GIC vs bonds: Which investment is better?
Compare GICs and bonds to learn which investment is the best fit for your financial situation.
Government-issued bonds and Guaranteed Investment Certificates (GICs) are different types of investment products that carry different levels of risk. GICs protect your principal investment and automatically insure any deposit you make. Bonds are higher-risk investments that offer the potential for higher returns on interest and a higher selling price based on what interest rates are doing.
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GIC vs bonds: Which offers better returns?
It can be difficult to say whether GICs or bonds offer better returns. Typically, GICs are a safe bet if you’re looking to protect your principal investment and get a fixed interest rate between 1% and 3% on the total amount you invest. You can also invest in a variable rate product that offers rates based on the performance of the stock market.
Bonds are a bit different in that they’re more liquid and offer variable rates of interest based on whether the bond is corporate, municipal or federal. If you want to sell them before your term is up, their value is linked to what interest rates are doing (which makes them more volatile). They also aren’t insured, which makes them extra risky because they depend on the ability of the issuer to repay the bond at maturity.
The length of your term for both types of investments will influence how much you’ll get back, with longer terms bringing in higher interest rates. But unlike a GIC, if you decide to sell a bond before your term is up, you risk losing part of your principal investment if interest rates are high.
Which earns you more flexibility: a GIC or bond?
You’ll typically get more flexibility in your investment with a bond because it can be cashed in or traded at any time. That being said, the value of the bonds when you sell them is subject to what interest rates are doing. If they’re high, the value of your bond will be lower and you’ll lose money.
GICs are usually less flexible than bonds if they’re non-redeemable. For most GICs, you’ll be charged a penalty for early redemption and you might lose any interest you earned on your investment. Cashable GICs, on the other hand, will let you take your money out at any time without a fee.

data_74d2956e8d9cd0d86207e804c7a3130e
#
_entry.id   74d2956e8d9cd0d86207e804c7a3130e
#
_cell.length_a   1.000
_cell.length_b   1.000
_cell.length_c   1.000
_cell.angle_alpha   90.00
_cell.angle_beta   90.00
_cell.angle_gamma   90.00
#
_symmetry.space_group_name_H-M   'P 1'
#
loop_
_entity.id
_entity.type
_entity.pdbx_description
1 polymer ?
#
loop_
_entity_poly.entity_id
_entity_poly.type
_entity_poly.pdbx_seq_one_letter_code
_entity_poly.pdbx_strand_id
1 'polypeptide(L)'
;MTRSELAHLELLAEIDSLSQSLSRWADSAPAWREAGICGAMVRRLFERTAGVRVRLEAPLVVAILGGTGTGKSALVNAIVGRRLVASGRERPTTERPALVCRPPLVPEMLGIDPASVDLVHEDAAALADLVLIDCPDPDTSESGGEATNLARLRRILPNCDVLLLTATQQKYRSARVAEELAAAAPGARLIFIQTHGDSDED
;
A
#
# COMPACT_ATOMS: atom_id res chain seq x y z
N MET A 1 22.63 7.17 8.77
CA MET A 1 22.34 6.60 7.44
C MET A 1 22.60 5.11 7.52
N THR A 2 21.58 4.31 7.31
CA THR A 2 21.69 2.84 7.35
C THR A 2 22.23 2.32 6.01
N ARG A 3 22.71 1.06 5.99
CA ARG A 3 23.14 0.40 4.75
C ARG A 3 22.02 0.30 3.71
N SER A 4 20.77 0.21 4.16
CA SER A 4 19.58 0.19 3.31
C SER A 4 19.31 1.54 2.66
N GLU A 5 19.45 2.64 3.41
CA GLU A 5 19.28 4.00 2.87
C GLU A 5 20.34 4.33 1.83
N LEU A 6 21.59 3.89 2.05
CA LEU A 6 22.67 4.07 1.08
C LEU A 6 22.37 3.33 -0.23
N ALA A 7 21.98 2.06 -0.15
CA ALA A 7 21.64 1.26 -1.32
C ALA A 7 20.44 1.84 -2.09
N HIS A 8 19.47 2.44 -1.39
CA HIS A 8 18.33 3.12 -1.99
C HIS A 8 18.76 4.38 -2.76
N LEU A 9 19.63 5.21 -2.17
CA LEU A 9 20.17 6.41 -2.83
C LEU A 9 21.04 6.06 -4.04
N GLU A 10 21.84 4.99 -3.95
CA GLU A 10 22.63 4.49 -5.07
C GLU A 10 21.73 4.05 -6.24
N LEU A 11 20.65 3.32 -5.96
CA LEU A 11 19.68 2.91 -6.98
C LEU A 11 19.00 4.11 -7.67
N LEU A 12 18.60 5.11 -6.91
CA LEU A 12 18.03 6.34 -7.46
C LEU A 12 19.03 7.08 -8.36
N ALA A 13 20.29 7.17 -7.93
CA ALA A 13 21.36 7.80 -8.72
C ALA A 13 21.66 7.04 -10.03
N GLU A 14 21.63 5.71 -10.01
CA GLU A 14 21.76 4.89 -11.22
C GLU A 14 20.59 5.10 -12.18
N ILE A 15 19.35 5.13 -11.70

Pros and cons of GICs
Pros and cons may vary based on the type of GIC you choose to invest in.
- Low risk. GICs are low-risk investments that guarantee your principal investment.
- Easily manageable. Once you put your money in, you don’t have to do anything with it until your term is up.
- Decent return. Many GICs give a 1–3% return on interest, which can be higher than government-issued bonds.
- No fees. There are no fees for depositing funds or buying new GICs.
- Deposits are insured. Your money is insured (up to $100,000) through the Canada Deposit Insurance Corporation (CDIC).
- Protected from market fluctuations. If you choose a fixed interest rate, your savings will earn the same level of interest even if the market is performing poorly.
- Low minimum investment. GICs can be opened with investments as little as $100.
- More difficult to cash. Non-redeemable GICs can be difficult to take out once you put your money in and you may have to pay a fee or penalty to access funds early.
- Low rate of return. Fixed rate GICs can give a lower rate of return than market-linked products if the stock market is doing well.
- Unable to cope with inflation. GICs offering a long-term fixed rate may not keep up with inflation, causing you to lose money.
- Interest subject to taxation. Any interest you earn will be taxed unless you hold your GIC in a registered account like a TFSA or RRSP.
Pros and cons of bonds
You will typically have more security and less risk with a government or municipal bond. Corporate bonds can be more risky to invest in, especially when they don’t have a AAA credit rating.
- Principal is guaranteed. Much like GICs, bonds give you a fixed rate of interest and return your principal at maturity.
- More flexible. You can cash in your bonds at any time without incurring a fee, although you may have to sell them at a loss.
- Rated by credit agencies. Most bonds are rated by credit agencies to show how likely it is that your issuer will pay you back the money you invest.
- Can be sold at a profit. If interest rates go way down, you may be able to sell your bonds at a profit before they mature.
- More volatile. Bond values are tied to interest rates and they tend to fall when interest rates go up. This only matters if you need to sell your bonds before they mature.
- Fixed returns. Investment returns are fixed and can be lower than what you might get with a GIC depending on your issuer.
- No insurance. Bonds aren’t protected by insurance in the same way that GICs are.
- Credit risk. If you invest in a bond from a company that isn’t doing well, you can lose all of your money (with no insurance to back you up).
- Losses with inflation. You may lose money if inflation is on the rise because you’ll have less purchasing power with the interest you earn.
- Sales can be difficult. Bonds can be harder to move before maturity because they depend on other investors being willing to buy them.
Bonds can be a suitable choice if you don’t mind a higher-risk investment with more liquidity. If you want to protect your principal investment and get insurance coverage on the amount you invest, you might be better off with a GIC. And if you want a combination of both? It could make sense to think about investing in a cashable GIC.